Bob Kingston, President
Agriculture Union – PSAC
Wednesday, March 16, 2016
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Good morning and thanks for coming out.
My name is Bob Kingston and I am the national president of the Agriculture Union. We represent food inspectors who work for the Canadian Food Inspection Agency.
I am on leave from the CFIA where I worked for 25 years as an inspector including 15 years as an inspection supervisor.
On March 31st last year, we revealed that the shortage of meat inspectors in Northern Alberta was so acute that critical inspection tasks were thrown out the window.
One year later, almost to the day, the team of meat inspectors working here remains short staffed by 33%.
Today, the inspector shortage is Canada-wide.
We are here this morning to make public a survey of food inspectors that will give you a glimpse of the food safety system from the front lines where my members work.
The survey findings represent a perspective that the leadership of the CFIA rarely sees and never talks about.
CFIA’s message is that all is well. They say there have been no cuts. They produce numbers to show there are more than enough inspectors. But they are reporting positions even if those positions are vacant with no inspectors doing those jobs.
It’s a completely different story on the front lines.
The survey was done by Abacus Data which collected the views of 580 CFIA staff. The findings tell quite a different and troubling story than the one you may be familiar with from the Agency.
First, more than half of those who replied to the survey say they do not have enough inspectors in their immediate work area to ensure compliance with food safety requirements.
In other words, the system that is supposed to keep the food supply safe is not being fully implemented as designed because there are not enough inspectors to do the job..
Cracks start to open in the system. Where inspectors once checked to make sure food processing plants are clean everyday, all of a sudden inspectors are on site checking only three times a week. It means inspectors investigate fraudulent claims made by restaurants only after a complaint has been received. It means that the safe and humane handling of animals rarely happens.
The food safety system is already bare bones. It’s working at minimum levels with no slack built in. Going below these minimums exposes consumers to uncharted risk, and that should be a concern.
As should this finding: one-in-four inspectors have been asked by a CFIA manager to stop doing required food safety related tasks.
Most survey respondents believe these instructions have been issued because there are not enough inspectors available to do all required food safety tasks.
Inspectors worry that a major food borne illness outbreak is on the horizon.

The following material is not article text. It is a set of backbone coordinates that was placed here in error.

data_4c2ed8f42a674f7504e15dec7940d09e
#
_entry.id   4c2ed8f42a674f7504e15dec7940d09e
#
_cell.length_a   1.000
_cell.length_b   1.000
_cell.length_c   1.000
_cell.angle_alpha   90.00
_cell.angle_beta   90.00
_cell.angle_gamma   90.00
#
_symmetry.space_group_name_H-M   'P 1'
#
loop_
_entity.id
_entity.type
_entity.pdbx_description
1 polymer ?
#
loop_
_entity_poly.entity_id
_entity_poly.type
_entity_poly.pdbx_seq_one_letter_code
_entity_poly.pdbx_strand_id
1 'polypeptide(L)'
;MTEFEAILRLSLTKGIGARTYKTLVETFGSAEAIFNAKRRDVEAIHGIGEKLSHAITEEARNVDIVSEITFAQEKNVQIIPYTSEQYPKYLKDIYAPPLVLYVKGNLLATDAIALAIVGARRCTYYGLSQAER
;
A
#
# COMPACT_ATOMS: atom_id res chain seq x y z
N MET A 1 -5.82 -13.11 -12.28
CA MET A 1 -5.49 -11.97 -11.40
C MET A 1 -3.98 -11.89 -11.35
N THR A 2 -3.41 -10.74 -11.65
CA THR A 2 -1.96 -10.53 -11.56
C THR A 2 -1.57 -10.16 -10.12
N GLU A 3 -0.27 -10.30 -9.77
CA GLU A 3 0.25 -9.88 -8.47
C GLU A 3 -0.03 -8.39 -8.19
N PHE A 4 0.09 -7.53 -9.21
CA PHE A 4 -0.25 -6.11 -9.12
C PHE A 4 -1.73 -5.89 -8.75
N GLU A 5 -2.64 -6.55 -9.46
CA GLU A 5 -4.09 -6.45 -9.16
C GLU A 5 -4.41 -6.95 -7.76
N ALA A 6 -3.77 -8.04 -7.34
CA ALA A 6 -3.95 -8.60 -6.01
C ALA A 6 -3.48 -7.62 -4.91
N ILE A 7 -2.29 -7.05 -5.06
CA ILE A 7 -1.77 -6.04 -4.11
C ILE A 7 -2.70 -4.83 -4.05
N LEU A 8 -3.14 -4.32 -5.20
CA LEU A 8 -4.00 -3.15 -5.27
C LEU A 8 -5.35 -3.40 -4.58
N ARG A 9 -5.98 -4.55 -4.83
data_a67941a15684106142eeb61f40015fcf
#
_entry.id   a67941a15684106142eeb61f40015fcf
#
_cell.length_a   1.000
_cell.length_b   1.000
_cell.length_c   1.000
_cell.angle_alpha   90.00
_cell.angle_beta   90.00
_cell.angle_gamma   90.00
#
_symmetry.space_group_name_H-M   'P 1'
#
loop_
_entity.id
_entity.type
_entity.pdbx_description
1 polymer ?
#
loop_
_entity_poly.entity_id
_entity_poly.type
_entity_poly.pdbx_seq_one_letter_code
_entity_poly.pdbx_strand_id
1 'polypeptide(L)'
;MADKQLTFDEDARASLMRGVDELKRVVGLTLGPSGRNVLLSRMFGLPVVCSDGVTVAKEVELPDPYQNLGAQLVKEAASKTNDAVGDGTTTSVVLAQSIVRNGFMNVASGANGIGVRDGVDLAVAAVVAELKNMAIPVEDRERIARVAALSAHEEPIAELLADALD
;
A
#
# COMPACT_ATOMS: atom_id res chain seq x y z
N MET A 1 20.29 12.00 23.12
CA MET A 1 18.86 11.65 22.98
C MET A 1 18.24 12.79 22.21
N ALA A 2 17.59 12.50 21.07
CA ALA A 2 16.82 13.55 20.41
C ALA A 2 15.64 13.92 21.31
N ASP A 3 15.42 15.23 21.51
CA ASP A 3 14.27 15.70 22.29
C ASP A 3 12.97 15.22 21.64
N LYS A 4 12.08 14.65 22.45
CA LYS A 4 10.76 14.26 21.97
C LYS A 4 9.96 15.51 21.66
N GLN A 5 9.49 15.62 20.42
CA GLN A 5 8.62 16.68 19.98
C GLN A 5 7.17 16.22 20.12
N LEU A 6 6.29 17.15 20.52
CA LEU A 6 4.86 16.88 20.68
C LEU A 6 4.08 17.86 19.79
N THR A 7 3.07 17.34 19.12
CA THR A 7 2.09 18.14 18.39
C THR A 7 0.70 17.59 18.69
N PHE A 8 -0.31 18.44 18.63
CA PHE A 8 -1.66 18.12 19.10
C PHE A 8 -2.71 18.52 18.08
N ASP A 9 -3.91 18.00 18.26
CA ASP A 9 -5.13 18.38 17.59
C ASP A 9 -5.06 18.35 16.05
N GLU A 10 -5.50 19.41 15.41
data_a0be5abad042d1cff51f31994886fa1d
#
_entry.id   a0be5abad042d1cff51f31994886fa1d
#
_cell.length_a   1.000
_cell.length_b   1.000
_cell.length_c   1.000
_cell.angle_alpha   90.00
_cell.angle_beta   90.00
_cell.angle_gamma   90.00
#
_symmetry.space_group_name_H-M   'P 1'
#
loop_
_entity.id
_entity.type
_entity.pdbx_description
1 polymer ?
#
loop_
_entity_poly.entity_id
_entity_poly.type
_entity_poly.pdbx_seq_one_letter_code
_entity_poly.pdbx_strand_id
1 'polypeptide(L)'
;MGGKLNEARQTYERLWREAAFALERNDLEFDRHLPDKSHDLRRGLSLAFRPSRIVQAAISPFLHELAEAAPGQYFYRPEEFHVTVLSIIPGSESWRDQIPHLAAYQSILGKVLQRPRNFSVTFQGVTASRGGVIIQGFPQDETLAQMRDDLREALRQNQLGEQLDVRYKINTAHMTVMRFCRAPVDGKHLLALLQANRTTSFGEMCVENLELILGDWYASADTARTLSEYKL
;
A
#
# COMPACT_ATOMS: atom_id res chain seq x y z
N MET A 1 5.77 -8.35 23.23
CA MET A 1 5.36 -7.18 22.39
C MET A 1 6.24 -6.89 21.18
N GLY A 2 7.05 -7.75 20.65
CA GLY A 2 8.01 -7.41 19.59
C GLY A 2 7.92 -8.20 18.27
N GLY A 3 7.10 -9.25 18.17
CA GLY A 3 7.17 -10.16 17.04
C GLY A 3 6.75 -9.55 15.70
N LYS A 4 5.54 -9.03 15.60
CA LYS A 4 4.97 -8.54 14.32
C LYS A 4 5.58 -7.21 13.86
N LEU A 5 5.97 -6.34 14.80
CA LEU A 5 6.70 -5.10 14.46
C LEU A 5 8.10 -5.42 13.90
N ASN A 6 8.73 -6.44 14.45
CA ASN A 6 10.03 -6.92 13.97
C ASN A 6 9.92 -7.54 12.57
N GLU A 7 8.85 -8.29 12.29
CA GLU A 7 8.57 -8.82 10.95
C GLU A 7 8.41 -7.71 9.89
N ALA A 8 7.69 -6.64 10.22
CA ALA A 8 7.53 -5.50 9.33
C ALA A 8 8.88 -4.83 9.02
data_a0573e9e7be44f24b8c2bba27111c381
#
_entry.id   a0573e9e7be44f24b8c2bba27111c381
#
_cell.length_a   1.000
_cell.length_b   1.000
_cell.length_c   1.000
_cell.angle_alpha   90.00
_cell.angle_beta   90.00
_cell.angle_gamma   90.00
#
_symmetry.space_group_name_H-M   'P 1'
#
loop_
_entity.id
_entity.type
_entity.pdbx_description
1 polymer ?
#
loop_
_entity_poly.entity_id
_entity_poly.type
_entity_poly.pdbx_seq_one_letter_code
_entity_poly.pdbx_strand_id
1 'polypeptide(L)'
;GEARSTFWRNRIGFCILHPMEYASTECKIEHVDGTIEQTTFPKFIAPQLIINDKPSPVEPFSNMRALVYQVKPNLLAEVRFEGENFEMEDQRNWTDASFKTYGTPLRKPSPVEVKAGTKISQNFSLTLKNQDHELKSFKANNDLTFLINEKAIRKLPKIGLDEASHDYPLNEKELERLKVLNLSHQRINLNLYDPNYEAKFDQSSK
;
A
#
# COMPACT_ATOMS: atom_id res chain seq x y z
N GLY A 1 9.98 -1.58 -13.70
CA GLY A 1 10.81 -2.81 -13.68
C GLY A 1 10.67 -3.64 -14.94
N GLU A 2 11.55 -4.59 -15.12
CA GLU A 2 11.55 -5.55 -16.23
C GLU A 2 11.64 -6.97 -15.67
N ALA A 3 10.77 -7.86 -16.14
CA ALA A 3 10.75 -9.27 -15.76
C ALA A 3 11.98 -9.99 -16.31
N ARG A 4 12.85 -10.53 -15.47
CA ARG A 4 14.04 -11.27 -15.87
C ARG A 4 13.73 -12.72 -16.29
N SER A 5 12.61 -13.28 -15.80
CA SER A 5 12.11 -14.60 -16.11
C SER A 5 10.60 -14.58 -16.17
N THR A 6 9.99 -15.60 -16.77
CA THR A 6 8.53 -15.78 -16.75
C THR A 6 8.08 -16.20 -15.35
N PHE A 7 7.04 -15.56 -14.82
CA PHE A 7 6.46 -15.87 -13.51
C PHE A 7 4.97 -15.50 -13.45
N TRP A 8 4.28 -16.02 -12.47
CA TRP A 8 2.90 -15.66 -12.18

Nearly seven in ten (69%) respondents believe that a major food borne illness outbreak is likely in the near future given the state of food safety in Canada today. Just 15% believe that such an outbreak is unlikely.
It is sobering that the people who are charged with preventing outbreaks so widely believe that the next one is on the near horizon.
I want to point out that these findings are more intensely held among inspectors in the meat hygiene program, which handles products that can pose high food safety risk when not handled properly.
I am not surprised given this finding:
Only 27% of meat inspectors report there are always enough staff in their local work group to provide daily presence of inspection staff in meat processing plants.
More than half report sufficient staff is available only some of the time; 13% say daily presence rarely happens in their work area and 4% say it never happens.
Daily presence in meat processing plants is a safety must. It is a safety requirement for very good reasons. Daily presence is all about preventing problems before they occur.
Now is a particularly bad time for these kinds of staff shortages to be so widespread.
The Canadian Food Inspection Agency is implementing a new inspection system, the second time it has overhauled its approach in less than ten years.
The last time such an overhaul occurred was in 2007.
The CFIA had introduced the Compliance Verification System (CVS), immediately before the 2008 Maple Leaf Foods listeriosis outbreak. Food companies took on more responsibility for documenting their our safety practices and meat inspectors spent more time in the office reviewing company records instead of watching employees and operations on the plant floor.
Today, the Agency is about to transform the inspection system for the same reason once again.
With the Agency’s plan to change everything, now is precisely the riskiest time to have a widespread shortage of inspectors.
During a transition such as this, the CFIA should actually increase the number of inspectors in case something goes wrong. After all, this is about public safety.
For too long, the previous government starved food safety. The CFIA just does not have the frontline resources needed right now. This is a red flag that the new government needs to implement its election promise of new investment to shore up frontline food inspection.
I am happy to answer your questions.